NÉGAR DJAVADI (tr. Tina Kover)
$18.00 trade paper, available now
Rating: 4.5* of five
WINNER OF THE 31st Lambda Literary Award—BEST BISEXUAL FICTION!
The Publisher Says: Kimiâ Sadr fled Iran at the age of ten in the company of her mother and sisters to join her father in France. Now twenty-five and facing the future she has built for herself as well as the prospect of a new generation, Kimiâ is inundated by her own memories and the stories of her ancestors, which come to her in unstoppable, uncontainable waves. In the waiting room of a Parisian fertility clinic, generations of flamboyant Sadrs return to her, including her formidable great-grandfather Montazemolmolk, with his harem of fifty-two wives, and her parents, Darius and Sara, stalwart opponents of each regime that befalls them.
In this high-spirited, kaleidoscopic story, key moments of Iranian history, politics, and culture punctuate stories of family drama and triumph. Yet it is Kimiâ herself––punk-rock aficionado, storyteller extraordinaire, a Scheherazade of our time, and above all a modern woman divided between family traditions and her own “disorientalization”—who forms the heart of this bestselling and beloved novel.
I CHECKED THIS BOOK OUT OF AMAZON'S PRIME READING PROGRAM. USE THIS BENEFITS! WE'RE HOW THEY LIVE, SO TAKE ALL ADVANTAGES.
My Review: From the off, this is a very musical, music-like story, told in the form of "Side A" and "Side B." This alerts us "...old enough to remember 45 rpm vinyl records know that the B-side is usually less interesting that the A-side. Side B is the failed side, the weak side", that we should expect the whole read to be inflected by this frame of reference. And lo and behold, it is!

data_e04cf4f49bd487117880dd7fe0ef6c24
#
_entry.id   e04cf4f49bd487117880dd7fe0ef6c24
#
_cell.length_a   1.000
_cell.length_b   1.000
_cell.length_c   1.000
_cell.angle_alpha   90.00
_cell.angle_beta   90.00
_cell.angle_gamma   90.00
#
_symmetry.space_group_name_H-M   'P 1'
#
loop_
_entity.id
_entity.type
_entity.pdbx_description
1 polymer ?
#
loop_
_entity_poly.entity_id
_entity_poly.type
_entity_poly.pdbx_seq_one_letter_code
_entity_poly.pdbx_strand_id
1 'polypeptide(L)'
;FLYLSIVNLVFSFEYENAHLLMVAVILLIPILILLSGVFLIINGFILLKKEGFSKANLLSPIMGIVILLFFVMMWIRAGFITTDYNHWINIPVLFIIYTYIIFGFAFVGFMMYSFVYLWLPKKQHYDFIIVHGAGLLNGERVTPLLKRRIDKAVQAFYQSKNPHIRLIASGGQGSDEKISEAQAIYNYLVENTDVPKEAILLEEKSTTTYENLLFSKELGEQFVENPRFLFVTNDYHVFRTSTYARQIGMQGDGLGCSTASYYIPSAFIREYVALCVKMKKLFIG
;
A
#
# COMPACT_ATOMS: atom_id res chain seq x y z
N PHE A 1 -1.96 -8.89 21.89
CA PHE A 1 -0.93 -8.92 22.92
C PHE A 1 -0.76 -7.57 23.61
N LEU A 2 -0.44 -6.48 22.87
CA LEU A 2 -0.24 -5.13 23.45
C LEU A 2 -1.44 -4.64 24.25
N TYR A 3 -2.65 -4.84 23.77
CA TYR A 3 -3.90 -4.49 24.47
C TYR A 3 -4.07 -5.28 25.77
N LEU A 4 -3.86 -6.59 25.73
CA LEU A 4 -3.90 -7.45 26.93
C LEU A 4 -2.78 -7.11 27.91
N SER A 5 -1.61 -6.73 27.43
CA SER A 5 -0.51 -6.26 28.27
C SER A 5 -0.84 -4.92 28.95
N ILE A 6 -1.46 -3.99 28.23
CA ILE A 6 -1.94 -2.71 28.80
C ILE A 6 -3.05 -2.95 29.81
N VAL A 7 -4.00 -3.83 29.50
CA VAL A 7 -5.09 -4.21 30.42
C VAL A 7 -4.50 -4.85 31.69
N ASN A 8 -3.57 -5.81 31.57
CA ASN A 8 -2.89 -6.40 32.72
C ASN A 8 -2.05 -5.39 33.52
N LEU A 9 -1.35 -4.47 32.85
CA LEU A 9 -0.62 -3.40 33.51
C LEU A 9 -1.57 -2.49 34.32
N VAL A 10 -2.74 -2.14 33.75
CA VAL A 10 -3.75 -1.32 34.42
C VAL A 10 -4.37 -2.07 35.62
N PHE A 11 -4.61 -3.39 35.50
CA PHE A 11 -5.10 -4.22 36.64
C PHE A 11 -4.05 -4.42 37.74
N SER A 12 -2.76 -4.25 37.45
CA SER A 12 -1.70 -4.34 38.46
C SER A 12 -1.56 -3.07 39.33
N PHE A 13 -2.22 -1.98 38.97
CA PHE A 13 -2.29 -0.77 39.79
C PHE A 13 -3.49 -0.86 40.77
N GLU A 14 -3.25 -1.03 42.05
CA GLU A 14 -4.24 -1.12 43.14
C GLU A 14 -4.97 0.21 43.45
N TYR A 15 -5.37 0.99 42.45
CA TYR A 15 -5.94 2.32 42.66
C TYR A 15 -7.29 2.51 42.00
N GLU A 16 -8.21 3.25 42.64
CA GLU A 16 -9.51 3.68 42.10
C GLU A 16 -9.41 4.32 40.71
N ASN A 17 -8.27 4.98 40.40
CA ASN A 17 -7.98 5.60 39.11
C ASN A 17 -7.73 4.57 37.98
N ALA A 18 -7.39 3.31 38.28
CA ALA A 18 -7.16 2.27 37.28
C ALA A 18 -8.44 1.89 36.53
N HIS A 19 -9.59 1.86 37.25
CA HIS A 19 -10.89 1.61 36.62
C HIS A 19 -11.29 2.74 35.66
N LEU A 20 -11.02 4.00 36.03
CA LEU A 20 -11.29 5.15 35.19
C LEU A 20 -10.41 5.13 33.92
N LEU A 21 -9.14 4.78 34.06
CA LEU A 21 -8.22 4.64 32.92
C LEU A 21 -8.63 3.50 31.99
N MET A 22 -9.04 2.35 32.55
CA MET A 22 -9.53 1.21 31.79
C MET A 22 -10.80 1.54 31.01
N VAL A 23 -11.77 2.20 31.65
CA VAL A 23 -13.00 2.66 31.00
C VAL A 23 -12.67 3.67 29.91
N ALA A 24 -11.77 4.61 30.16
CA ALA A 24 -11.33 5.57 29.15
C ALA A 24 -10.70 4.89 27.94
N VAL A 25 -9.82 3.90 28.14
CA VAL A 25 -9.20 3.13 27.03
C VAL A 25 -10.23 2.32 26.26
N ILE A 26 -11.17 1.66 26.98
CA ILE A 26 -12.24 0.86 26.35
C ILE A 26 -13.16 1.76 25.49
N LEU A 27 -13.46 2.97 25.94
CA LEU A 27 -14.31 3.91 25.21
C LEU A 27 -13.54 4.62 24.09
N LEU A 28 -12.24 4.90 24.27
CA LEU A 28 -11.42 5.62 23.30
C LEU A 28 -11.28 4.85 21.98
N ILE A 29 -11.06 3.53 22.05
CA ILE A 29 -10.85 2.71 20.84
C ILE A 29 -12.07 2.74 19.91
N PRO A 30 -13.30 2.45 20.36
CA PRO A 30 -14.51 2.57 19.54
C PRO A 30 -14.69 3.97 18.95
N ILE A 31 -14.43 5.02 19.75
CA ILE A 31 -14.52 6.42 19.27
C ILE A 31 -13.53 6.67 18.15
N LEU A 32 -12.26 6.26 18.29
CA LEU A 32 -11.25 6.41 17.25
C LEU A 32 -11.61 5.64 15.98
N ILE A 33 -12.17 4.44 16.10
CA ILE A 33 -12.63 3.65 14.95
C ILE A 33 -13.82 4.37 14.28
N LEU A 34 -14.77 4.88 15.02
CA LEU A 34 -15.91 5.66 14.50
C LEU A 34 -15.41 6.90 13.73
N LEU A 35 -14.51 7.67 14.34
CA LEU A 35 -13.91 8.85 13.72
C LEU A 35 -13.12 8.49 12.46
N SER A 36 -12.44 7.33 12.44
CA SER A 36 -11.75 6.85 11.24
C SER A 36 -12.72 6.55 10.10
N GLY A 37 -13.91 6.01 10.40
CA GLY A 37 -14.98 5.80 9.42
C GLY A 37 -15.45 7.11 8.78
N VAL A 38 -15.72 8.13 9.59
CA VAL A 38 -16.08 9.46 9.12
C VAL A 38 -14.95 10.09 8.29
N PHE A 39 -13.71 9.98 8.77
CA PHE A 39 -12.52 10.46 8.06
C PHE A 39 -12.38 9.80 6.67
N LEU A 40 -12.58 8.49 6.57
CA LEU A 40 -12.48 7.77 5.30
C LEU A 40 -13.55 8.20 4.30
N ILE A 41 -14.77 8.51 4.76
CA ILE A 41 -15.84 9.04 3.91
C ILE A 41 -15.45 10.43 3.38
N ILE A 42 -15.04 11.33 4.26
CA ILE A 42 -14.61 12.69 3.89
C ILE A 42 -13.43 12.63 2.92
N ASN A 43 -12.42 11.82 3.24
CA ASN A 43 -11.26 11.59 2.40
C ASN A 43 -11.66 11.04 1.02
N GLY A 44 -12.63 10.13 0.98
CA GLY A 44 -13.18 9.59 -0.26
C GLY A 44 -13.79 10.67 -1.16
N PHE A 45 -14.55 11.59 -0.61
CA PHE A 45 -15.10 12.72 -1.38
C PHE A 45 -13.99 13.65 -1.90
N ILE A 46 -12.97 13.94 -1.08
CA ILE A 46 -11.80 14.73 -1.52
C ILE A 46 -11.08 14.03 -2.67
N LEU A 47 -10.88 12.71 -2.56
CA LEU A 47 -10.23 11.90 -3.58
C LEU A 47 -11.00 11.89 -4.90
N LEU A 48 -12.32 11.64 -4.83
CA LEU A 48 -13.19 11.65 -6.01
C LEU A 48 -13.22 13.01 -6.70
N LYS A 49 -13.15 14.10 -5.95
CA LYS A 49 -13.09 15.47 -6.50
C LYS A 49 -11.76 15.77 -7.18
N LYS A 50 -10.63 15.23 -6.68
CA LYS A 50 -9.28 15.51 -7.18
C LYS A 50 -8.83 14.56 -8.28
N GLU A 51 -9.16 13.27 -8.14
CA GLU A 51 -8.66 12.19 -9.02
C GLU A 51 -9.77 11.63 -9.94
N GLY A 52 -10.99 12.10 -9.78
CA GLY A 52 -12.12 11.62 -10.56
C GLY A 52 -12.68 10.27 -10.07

Kimiâ, or "alchemy" as the word has come to us in English, is a magical confabulation of stories and ideas and history. She is in a fertility clinic when we meet her...she is making the future, deliberately and calculatedly, in other words...and she begins with many skips and backtrackings and forward-lurchings to relate to us the recent history of Iran. ("Recent" is relative, of course, since Iran's history dates back to the invention of the idea of civilization so dwarfs silly Western concepts like "history" and the yet-more-modern "prehistory.") Kimiâ's family, the whole huge swath of them...six uncles, a grandfather who had a wife for ever week of the year...are in their different ways shaping the world's as well as their own world's history.
Sara and Darius, her mom and dad, are revolutionaries against the Shah, though very much antithetical to the theocratic horrors of the Islamic state that replaced one cruel oppressor with another. Their exile to France doesn't dim their ardor for and connection to an Iran free and liberated from repression and tyranny. For Kimiâ that includes her sex's oppression and reduction to the role of housewives. She's a bisexual woman and very much anathema to the present regime. They don't acknowlege the existence of gay or bi identities in Iran.